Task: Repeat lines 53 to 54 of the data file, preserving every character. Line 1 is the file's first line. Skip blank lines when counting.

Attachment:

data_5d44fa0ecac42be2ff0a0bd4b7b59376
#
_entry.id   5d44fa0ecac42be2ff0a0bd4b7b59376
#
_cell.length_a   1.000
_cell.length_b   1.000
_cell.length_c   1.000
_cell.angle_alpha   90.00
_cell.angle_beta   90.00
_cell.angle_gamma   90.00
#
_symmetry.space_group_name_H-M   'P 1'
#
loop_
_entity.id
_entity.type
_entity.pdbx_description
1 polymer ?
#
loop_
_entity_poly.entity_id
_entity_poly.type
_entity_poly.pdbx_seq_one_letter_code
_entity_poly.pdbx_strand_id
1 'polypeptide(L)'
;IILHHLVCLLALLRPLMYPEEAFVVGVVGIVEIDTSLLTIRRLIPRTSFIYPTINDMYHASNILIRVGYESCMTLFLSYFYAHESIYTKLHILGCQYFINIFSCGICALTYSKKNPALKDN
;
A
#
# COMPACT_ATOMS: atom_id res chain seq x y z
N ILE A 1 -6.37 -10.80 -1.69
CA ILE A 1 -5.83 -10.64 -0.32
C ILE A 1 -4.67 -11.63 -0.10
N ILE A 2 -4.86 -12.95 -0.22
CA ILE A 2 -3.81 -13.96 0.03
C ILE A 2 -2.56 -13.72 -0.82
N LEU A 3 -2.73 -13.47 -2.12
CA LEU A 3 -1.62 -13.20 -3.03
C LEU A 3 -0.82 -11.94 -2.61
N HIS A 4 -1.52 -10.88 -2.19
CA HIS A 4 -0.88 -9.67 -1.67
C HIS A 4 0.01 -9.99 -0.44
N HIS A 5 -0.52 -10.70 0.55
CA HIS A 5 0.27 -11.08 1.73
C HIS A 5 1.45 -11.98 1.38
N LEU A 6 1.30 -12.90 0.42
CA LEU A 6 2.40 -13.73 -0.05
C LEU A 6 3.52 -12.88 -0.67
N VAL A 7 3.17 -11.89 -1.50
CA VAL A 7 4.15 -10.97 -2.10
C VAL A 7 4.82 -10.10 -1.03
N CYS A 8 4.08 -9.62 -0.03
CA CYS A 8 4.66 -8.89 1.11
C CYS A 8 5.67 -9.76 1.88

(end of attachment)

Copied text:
CA CYS A 8 4.66 -8.89 1.11
C CYS A 8 5.67 -9.76 1.88